Part of a mile-long Conrail freight train derailed yesterday afternoon at a tunnel entrance near Capitol Hill in Southeast Washington, sending dozens of police and firefighters to the scene.

Authorities said about 10 cars had left the rails just outside the entrance to the tunnel, underneath the Southeast Freeway near Second Street and Virginia Avenue SE, while inside the tunnel, several more were jammed against its walls.

No injuries were reported. The cause of the derailment was not immediately known.

Fire officials said that when they arrived they found a liquid dripping from an overturned tank car. That appeared initially to present the greatest hazard.

The tank car, according to Deputy Fire Chief Thomas A. O' Connell, "gave us a little apprehension when we first saw it."

However, firefighters clambering around the overturned car soon saw the printed label "Combustible," and "knew we were in pretty good shape," O'Connell said. He explained that substances labeled "combustible" will burn, but they will not do so readily.

More volatile substances such as gasoline are labeled "Flammable," O'Connell added.

Meanwhile, a call by firefighters to railroad authorities yielded the information that the dripping liquid, with an odor characteristic of woods and forests, was in fact pine oil.

The tank car containing the aromatic oil was one of 125 cars in a freight train pulled by four engines that had set out yesterday afternoon from the giant Potomac Yards in Alexandria on a north- and eastbound journey to Selkirk, N.Y., near Albany.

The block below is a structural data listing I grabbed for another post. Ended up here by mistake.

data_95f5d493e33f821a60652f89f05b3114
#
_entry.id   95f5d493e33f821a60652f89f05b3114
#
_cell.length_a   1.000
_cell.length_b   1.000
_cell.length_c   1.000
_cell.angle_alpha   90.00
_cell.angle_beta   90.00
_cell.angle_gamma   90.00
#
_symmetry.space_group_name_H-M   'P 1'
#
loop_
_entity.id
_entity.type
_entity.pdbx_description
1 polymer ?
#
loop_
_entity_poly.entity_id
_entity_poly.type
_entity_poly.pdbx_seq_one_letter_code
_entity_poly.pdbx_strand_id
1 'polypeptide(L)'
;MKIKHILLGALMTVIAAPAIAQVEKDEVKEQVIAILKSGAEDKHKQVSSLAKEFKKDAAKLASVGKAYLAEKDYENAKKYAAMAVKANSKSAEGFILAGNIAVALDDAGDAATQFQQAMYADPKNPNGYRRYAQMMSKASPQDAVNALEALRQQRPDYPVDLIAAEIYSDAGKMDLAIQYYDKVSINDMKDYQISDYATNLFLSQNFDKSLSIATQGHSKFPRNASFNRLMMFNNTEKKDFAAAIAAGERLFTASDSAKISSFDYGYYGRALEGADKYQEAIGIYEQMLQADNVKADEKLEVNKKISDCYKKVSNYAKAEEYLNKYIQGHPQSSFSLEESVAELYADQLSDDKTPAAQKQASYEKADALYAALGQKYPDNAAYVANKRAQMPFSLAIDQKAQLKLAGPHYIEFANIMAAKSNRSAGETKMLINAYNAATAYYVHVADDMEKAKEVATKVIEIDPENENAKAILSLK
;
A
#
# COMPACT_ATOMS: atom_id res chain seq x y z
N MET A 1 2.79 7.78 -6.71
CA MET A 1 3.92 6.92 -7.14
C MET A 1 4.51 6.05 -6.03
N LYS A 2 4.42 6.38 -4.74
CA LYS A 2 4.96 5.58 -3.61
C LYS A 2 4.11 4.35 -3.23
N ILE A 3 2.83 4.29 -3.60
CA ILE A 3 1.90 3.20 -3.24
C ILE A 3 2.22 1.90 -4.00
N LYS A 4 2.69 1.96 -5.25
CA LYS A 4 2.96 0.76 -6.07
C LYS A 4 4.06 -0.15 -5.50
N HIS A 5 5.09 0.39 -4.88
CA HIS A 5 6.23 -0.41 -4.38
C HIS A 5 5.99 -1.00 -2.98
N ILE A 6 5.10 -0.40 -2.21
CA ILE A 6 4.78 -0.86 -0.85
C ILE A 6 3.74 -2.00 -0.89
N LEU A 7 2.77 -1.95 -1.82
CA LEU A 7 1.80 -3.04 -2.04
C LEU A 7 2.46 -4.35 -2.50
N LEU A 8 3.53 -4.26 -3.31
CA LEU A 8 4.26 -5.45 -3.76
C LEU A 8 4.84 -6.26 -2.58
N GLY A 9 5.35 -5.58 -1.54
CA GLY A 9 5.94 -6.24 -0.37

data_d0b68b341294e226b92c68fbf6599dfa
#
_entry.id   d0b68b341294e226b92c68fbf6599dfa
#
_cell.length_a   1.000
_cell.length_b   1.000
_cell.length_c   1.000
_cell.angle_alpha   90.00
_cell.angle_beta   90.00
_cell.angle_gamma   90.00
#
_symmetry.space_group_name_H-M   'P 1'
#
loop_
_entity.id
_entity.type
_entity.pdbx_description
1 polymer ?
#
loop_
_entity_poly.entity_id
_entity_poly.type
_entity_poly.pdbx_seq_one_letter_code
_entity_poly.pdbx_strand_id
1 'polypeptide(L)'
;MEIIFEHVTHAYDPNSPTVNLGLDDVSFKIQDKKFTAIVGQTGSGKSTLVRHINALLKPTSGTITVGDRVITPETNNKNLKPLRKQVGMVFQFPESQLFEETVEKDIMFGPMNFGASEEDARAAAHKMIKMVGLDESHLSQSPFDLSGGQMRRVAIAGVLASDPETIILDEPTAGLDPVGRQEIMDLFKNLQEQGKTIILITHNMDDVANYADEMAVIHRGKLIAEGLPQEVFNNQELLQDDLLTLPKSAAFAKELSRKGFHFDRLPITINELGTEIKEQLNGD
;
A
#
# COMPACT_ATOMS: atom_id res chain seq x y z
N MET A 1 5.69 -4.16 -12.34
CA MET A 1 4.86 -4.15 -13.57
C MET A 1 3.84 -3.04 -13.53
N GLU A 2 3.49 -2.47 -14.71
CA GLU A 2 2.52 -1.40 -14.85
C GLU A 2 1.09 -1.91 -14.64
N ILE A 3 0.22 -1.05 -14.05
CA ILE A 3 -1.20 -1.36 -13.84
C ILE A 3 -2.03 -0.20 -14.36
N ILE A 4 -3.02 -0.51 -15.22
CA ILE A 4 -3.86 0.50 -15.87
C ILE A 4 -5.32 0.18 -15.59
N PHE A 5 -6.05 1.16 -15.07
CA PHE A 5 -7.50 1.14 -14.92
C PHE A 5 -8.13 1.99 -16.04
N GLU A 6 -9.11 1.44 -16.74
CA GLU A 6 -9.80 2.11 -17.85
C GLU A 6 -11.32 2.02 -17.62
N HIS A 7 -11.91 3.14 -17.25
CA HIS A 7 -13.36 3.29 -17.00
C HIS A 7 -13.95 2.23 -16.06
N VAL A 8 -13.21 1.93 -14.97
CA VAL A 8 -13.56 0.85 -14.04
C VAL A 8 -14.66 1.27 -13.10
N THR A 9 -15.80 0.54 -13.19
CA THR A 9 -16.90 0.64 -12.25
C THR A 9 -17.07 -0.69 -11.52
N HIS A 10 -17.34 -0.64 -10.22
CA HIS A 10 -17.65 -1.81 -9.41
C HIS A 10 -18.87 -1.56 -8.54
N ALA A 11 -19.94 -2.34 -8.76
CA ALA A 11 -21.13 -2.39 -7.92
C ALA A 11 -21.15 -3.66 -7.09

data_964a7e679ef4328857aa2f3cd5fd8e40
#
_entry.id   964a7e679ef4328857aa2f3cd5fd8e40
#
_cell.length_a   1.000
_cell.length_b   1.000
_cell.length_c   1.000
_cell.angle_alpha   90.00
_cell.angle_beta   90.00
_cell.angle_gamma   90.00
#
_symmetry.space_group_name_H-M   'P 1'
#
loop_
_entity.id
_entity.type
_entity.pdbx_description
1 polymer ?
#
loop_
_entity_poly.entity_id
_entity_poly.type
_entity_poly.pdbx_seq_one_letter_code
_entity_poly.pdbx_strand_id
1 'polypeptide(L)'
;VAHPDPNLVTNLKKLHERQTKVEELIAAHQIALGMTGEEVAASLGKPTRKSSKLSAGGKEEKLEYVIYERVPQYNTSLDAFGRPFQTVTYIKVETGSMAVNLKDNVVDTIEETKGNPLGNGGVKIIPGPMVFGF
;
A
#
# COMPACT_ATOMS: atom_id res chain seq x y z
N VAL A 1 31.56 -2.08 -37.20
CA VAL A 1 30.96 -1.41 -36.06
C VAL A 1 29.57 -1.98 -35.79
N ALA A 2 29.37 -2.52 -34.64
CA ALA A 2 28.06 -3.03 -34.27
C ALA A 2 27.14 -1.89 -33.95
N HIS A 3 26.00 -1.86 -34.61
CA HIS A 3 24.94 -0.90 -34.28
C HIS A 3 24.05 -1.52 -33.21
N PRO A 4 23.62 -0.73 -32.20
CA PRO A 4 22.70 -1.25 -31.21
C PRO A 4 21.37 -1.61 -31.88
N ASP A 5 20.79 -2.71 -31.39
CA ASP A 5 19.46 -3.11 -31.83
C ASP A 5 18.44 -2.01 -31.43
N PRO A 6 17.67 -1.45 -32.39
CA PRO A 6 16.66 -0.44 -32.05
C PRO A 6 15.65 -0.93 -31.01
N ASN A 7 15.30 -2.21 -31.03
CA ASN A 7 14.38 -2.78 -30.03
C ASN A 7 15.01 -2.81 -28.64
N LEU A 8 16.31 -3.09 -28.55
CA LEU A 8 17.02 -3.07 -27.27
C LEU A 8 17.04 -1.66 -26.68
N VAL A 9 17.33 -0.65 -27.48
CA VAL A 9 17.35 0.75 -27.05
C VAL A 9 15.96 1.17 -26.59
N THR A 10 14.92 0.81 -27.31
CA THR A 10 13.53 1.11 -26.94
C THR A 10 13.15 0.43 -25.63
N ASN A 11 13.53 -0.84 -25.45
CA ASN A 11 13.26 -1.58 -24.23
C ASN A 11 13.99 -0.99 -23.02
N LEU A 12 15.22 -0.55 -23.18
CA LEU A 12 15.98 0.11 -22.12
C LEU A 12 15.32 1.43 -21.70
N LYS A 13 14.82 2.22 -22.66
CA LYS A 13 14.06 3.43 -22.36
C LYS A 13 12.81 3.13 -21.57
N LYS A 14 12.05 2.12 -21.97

After crossing the railroad bridge over 14th Street and traversing southwest Washington, the lead cars of the train entered the western end of the tunnel that carries the Conrail tracks under Southeast Washington to the edge of the Anacostia River.

Most of the train apparently had entered the tunnel by about 2:30 p.m. when the derailment occurred, and the cars affected were near the rear of the train.

As the cars swayed, toppled and fell from the rails, at least one of them appeared to nudge against the supports of the Southeast Freeway, which passes over the track near the mouth of the tunnel.

"You could see where the cars had scraped them," O'Connell said. However, he said, there was no sign of structural damage to the freeway.

Railroad repair crews were reported on their way to the scene last night. The wreck tore up part of the track leading into the tunnel. Authorities said it would have no effect on passenger trains, which use different tracks. The effect on freight traffic could not be learned immediately.

After the accident was reported, Assistant Police Chief William Dixon went to the scene to supervise police operations there. About 75 firefighters and 20 pieces of equipment, including three foam trucks, were dispatched.